Time will tell if Office Apps catch on. At some point, developers will be able to submit apps to Microsoft, and (if they meet their standards) they will be available at the Microsoft Office App Store. If the apps are sold, rather than given away for free, Microsoft will keep (I think) 20% of the proceeds.
To me, the biggest problem is the limited interaction with the Office programs. For example, an Office app can read data from a range and write data to a range -- but that's about it. In this DatePicker app, it would be nice to provide a list of date formats to apply to the date cell, but that's not possible.
My problem is that I'm still thinking in terms of add-ins. Office Apps are nothing like add-ins, and are intended to serve a much different purpose.
I Made A Simple Task Pane App
If you've read about Office 2013, you may have seen the terms Content App and Task Pane App. I tried my hand at creating a task pane app, just to get a feel for how it works.
This task pane can be inserted into a worksheet. It displays my Excel Blogs list, which links to the most recent headlines at each blog. It looks like this:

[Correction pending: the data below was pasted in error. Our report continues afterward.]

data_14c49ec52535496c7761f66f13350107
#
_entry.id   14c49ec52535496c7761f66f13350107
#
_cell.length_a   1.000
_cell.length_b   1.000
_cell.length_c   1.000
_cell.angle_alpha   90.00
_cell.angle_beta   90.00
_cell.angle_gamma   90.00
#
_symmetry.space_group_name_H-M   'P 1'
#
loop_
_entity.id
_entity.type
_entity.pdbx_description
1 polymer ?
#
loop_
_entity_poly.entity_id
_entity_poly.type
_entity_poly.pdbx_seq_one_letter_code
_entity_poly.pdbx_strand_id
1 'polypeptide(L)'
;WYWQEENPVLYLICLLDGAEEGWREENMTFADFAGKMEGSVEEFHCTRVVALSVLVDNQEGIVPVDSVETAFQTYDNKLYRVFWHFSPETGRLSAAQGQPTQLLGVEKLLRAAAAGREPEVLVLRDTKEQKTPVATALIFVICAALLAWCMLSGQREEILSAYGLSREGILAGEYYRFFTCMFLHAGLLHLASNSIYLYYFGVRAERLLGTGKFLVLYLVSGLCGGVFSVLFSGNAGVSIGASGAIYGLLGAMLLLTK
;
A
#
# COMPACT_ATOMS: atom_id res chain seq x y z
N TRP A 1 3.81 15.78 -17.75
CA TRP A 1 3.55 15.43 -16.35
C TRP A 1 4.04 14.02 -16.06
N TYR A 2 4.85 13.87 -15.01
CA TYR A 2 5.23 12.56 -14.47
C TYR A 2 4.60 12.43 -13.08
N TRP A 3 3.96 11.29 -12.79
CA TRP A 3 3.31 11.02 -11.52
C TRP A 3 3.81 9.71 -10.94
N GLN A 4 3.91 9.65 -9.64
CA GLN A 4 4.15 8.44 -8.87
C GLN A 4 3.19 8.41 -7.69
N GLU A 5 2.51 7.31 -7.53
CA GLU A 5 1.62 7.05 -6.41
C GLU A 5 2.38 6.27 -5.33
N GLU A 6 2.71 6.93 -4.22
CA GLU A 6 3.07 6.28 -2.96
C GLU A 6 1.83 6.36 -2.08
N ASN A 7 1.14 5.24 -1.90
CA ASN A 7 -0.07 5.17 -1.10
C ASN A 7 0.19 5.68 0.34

It's really nothing more than a browser that displays this page. When you click one of the links, the Task Pane displays the recent headlines for that blog as links. To read an article, click and it opens the article in a browser window. Actually, it's an Internet Explorer browser window. Apparently, task pane apps that have outside links ignore your default browser and always use IE.
Contrary to what's implied in this headline, apps will not replace add-ins: Microsoft Office 2013- Goodbye to adds-in, bring on the apps.
The Research Behind Flash Fill
I predict that one of the most controversial new features in Excel 2013 will be Flash Fill. Here's a video that demonstrates how it works. It's an AI alternative to extracting specific parts of text strings. For example, if you have a column of names, you can type a few last names and Flash Fill will figure out what you're doing, and fill in the empty cells.